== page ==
New Features at AOL Search

AOL continues to improve its web search capabilities, today adding a number of new features designed to appeal to casual searchers and power users alike.

Spotted in preview last week by our hawk-eyed news editor Gary Price, the new tools are live today at search.aol.com. AOL says the new features are the result of extensive consumer research and testing.

AOL Search is powered by Google, but offers many features not found on Google, and other features implemented in different ways. If you're a Google fan, it's worth checking out how AOL differs even though it uses essentially the same underlying index of web pages.

Here's a rundown of the new features:

Saved Searches. Mousing over any search result causes a scissors icon to appear to the left of the result. Click the icon, and the result gets "clipped" and both the result and your search terms are stored as a saved search.All of your saved searches can be viewed by clicking the green "saved searches" icon that now appears next to a search box.

Clipping a result also moves the result to the top of a result list for the query, where it will appear any time you run the saved search. You can clip both web results and sponsored links. Saved searches persist for 30 days, and you can sort them either by date or the query words you entered.

Deleting saved searches is easy. A trash icon next to each saved search lets you delete that specific saved search. You can also turn off the saved search function altogether and erase everything.

AOL's approach to saved searches differs from other services in that you don't need to sign in to use it. While that makes it quick and easy to use, the downside of this approach is that it's really not "personalized" search because anyone using a computer can save searches. You also cannot retrieve your saved searches from another computer.

Expanded Snapshots Answers. Snapshots are results programmed by a team of AOL editors which appear at the top of search results for popular queries. Snapshots are similar to Ask's Smart Search results, providing information, images and related links in a condensed, summary-like approach. AOL has expanded the number of Snapshot Answers to cover approximately four million search terms, and has introduced new Spanish-language Snapshots for a number of topics.

Quick Answers. AOL joins Ask, Google and MSN on the natural-language bandwagon with this feature. Designed as a complement to Snapshot Answers, Quick Answers provide short answers to natural language questions entered in the search box.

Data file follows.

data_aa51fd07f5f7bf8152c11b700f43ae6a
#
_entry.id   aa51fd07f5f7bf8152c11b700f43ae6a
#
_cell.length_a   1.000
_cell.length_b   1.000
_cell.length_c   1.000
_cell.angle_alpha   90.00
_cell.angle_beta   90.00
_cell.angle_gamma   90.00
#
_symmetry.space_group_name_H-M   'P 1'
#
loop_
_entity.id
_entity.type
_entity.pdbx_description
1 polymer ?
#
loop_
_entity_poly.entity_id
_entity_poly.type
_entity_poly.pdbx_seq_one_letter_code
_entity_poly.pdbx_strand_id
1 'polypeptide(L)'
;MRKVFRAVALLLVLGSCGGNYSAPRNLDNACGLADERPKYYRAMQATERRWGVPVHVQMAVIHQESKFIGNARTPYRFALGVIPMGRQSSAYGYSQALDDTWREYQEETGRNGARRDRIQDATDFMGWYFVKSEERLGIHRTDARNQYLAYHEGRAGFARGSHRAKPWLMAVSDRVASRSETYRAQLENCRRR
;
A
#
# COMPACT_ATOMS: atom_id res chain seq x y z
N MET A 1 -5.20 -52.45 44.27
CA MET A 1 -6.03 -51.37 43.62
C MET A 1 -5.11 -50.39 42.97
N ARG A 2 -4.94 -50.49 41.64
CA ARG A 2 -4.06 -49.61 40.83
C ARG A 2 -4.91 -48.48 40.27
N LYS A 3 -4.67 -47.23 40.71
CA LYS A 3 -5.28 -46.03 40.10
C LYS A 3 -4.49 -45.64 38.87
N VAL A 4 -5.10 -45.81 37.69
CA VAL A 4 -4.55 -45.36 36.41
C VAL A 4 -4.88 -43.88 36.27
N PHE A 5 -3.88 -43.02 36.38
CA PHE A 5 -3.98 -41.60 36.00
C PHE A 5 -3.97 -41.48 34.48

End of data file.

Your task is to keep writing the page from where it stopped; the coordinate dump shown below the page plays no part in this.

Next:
AOL's approach draws answers from authoritative sources across the web including the CIA Fact Book, Merriam-Webster, Worldbook Encyclopedia, Wikipedia, the U.S. Census web site and others. For example, enter the query "what's the capital of Portugal?" and a Quick Answer appears at the top of the page above web results, with the answer "Lisbon."

This is obviously a new feature, however, as most of my test questions produced no Quick Answer results (what is the value of pi? who is the president of russia? how far is the earth from the sun? Lots of relevant web search results, but no Quick Answers for these seemingly straightforward questions). In fairness to AOL, none of the natural language question-answering features work consistently on any other search engine, either. But I expect the number of Quick Answers will continue to expand over time, making this a much more useful service.

In addition to these features, AOL Search now blends relevant results from web sites, videos, audio clips, pictures, and products on search result pages. The company says that local and news results will be coming soon.

AOL Search has also added some refinement tools. Categories to the left of search results have been streamlined, making it easy to drill down into specific topics. And the Smartbox Suggestions feature used in AOL's Pinpoint Travel and Pinpoint Shopping services has made its way into AOL Search, suggesting search terms while you types.

All of these changes are incremental, but add to the overall usefulness of AOL Search. If you haven't given the service a try lately, it's worth checking out.

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About the author

Chris Sherman is a frequent contributor to several information industry journals. He's written several books, including The McGraw-Hill CD ROM Handbook and The Invisible Web: Uncovering Information Sources Search Engines Can't See, co-authored with Gary Price. Chris has written about search and search engines since 1994, when he developed online searching tutorials for several clients. From 1998 to 2001, he was About.com's Web Search Guide.